Thursday, 25 January 2018

More coverage of the Archbishop's statement on George Bell

Updated Friday evening

Continued from this earlier post… (Comment pieces are at the bottom of that article.)

Martin Sewell has written at Archbishop Cranmer The George Bell saga evidences a CofE legal culture which is not merely incompetent, but predisposed toward deception and injustice.

This is a very long and detailed article but is well worth the time to study. Here’s a teaser excerpt:

…The problem may be succinctly put: Archbishop Justin has a handful of advisors to guide him in these matters – not one of whom has a credible claim to expertise in this increasingly complex specialism. What is especially ironic is that, in the person of the President of Clergy Discipline Tribunals, Lord Andrew McFarlane QC, the Church of England has the country’s leading expert on Safeguarding Law. The legal tome Hershman and McFarlane’s Children Law and Practice is every child practitioner’s bible: it runs to four volumes and is updated every three months with interchangeable loose-leaf inserts. This is a fast evolving field for the specialist: what major institutions do not need is people from other disciplines doing their incompetent best…

And a second one:

…The Church of England needs to found its Safeguarding on the well-established principles of English Law. It has been off on a frolic of its own, and it has not ended well. Speaking to a very senior figure at Synod I was gently chided: “You want to create a system in accordance with the Law – we are creating one suitable for the Church of England.” Well, just look where that has got us.

Even if it were right for the Established Church to attempt to develop a jurisprudence divergent from that of English and Welsh Law, on what basis do we suggest that we have the knowledge and basic competence to undertake such a project?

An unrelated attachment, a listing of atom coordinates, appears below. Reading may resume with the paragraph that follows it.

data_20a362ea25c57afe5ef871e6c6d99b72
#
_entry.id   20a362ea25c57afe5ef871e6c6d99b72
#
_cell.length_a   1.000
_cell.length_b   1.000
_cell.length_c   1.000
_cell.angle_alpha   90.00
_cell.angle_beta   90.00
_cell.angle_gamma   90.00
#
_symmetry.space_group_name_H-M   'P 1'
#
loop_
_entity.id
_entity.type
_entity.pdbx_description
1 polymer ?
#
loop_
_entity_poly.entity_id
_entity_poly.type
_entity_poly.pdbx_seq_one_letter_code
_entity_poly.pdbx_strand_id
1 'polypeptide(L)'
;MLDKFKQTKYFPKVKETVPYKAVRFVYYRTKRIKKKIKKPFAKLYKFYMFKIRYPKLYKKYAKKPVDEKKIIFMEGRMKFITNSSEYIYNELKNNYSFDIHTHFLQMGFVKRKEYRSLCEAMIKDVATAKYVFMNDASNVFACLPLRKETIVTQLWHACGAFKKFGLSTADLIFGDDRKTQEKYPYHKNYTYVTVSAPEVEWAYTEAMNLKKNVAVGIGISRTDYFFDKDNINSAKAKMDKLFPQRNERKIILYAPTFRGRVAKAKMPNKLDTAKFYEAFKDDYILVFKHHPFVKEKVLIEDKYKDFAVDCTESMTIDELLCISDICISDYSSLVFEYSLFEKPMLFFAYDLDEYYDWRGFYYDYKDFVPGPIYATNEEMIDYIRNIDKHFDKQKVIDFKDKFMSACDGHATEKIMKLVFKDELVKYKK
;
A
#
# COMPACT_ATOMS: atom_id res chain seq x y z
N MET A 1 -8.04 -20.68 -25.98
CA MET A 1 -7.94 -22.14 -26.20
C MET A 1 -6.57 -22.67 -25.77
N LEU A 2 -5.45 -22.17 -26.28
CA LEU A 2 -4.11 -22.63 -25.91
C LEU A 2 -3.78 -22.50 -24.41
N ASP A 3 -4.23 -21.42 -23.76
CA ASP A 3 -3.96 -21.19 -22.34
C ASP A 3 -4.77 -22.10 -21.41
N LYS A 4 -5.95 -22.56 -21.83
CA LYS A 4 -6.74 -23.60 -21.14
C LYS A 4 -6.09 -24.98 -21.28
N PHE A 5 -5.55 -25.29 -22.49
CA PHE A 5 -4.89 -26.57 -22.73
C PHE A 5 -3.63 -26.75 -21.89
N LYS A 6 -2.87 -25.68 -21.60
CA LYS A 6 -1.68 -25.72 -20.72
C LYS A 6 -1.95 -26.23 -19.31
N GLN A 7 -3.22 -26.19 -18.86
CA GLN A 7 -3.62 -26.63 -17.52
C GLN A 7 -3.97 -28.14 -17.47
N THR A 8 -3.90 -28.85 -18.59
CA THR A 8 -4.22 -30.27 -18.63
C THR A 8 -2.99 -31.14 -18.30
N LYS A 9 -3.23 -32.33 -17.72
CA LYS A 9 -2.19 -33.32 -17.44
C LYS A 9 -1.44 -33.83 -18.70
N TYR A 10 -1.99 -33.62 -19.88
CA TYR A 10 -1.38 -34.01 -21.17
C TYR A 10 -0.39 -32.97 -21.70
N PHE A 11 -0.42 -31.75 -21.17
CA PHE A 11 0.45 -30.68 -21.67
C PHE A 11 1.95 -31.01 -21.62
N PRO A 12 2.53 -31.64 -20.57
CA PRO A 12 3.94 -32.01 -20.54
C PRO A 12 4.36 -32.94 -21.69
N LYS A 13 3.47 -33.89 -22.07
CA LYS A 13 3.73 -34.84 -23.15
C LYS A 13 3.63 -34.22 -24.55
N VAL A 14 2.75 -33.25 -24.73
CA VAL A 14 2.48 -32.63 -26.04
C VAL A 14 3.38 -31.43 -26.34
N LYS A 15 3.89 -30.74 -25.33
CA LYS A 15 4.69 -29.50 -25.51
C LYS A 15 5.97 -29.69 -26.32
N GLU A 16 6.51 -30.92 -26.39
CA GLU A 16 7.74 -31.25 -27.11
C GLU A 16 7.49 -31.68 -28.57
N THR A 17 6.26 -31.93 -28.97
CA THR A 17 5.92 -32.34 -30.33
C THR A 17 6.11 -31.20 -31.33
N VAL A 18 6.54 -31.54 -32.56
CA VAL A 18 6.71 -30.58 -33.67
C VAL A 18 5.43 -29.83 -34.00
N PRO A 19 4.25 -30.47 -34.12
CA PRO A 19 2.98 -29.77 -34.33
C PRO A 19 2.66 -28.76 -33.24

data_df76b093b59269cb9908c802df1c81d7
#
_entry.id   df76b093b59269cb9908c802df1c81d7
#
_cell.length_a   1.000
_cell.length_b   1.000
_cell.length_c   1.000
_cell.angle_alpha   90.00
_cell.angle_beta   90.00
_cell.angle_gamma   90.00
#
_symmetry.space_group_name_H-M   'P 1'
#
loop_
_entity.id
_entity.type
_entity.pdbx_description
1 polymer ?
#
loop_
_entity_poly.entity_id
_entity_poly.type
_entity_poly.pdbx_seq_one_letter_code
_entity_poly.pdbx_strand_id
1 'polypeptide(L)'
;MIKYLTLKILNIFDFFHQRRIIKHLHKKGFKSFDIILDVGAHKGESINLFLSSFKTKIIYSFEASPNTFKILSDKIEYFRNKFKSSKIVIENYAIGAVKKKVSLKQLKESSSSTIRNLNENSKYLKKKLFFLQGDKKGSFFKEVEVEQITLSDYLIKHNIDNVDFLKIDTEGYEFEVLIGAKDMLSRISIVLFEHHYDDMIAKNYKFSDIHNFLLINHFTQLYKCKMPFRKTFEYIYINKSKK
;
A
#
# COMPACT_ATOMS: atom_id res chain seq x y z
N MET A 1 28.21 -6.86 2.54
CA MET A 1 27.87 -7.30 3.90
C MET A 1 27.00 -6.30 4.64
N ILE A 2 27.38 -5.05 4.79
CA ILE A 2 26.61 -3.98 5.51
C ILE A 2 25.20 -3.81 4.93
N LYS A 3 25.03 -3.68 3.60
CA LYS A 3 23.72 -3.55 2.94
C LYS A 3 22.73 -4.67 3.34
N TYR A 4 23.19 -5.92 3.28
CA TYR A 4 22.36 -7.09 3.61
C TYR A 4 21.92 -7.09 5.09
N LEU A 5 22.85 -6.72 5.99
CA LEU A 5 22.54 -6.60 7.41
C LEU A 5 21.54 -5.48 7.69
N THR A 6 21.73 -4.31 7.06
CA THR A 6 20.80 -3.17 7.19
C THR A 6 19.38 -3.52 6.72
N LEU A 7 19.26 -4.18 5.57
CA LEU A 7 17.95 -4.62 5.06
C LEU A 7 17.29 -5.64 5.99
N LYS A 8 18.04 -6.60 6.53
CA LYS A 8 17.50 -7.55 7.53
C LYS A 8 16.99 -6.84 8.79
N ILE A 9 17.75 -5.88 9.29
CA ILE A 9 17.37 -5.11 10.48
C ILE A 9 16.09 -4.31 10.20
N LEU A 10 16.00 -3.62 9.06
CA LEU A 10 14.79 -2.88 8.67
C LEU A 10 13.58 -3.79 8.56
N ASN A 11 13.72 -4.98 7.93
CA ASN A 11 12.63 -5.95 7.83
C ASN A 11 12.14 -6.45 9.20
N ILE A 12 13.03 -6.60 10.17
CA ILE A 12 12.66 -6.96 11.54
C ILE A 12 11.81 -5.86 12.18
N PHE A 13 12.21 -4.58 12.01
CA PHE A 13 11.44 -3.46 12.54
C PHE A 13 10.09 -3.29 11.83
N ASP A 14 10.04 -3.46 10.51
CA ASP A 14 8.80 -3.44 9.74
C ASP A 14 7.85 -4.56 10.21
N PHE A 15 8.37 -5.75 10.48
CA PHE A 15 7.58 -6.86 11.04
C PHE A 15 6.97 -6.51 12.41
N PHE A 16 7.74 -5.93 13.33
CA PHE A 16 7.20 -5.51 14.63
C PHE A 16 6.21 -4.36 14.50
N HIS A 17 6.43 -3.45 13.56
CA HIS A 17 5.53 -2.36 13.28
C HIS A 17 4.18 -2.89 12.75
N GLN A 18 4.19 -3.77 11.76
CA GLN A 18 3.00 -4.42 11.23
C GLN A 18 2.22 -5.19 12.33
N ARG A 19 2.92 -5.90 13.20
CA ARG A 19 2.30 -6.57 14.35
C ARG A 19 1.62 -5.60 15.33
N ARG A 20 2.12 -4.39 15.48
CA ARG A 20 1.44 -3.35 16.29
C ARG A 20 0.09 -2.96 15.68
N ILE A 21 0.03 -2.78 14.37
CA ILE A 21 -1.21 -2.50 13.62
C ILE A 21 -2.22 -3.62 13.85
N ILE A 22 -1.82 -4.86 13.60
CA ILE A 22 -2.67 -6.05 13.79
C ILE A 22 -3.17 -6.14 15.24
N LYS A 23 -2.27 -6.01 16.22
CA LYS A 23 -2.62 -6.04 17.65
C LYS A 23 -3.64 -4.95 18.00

There is also a letter from Martin Sewell in the Telegraph (h/t AC)

Christian Today has Bishop of Peterborough breaks ranks over Church’s handling of George Bell case (for full parliamentary text see here).

…Explaining his remarks to Christian Today, Allister said the name of the accused should only be disclosed ‘when there was a substantial body of evidence suggesting guilt’.

‘I suggest that if a complainant is allowed to be anonymous, there should be a presumption that the respondent should normally be afforded the same right,’ he told Christian Today.

‘I am simply asking for a public debate and for the government to review this matter. I’m not suggesting that I have all the answers, merely that I believe such a review is necessary.’


Church Times has a leader Saint, tarnished which concludes this way:

…It is because innocence is harder to prove than guilt that the UK legal system insists on assuming innocence until guilt has been proved. It is this assumption that Bishop Bell is being denied, and it is for this reason that Lord Carlile and others have advocated anonymity for those accused of abuse. Sir Cliff Richard, at the end of a successful fight to clear his name, re­­­marked: “It hurt me so much I don’t think I can ever recover personally.” Of course, Bishop Bell knows nothing of the accusation. Instead, it is the Church of England’s own history and reputation that is being harmed, despite this talk of heroes.

It is clear that the Lambeth psyche has been seriously bruised by the Peter Ball affair. Archbishop Welby named the disgraced former Bishop of Gloucester three times in his short statement about Bishop Bell on Monday. Possibly, too, there are personal scars from the John Smyth cover-up. But an unwinnable wrangle over an unprovable case undermines the Church’s efforts to construct a credible response to present-day instances of abuse.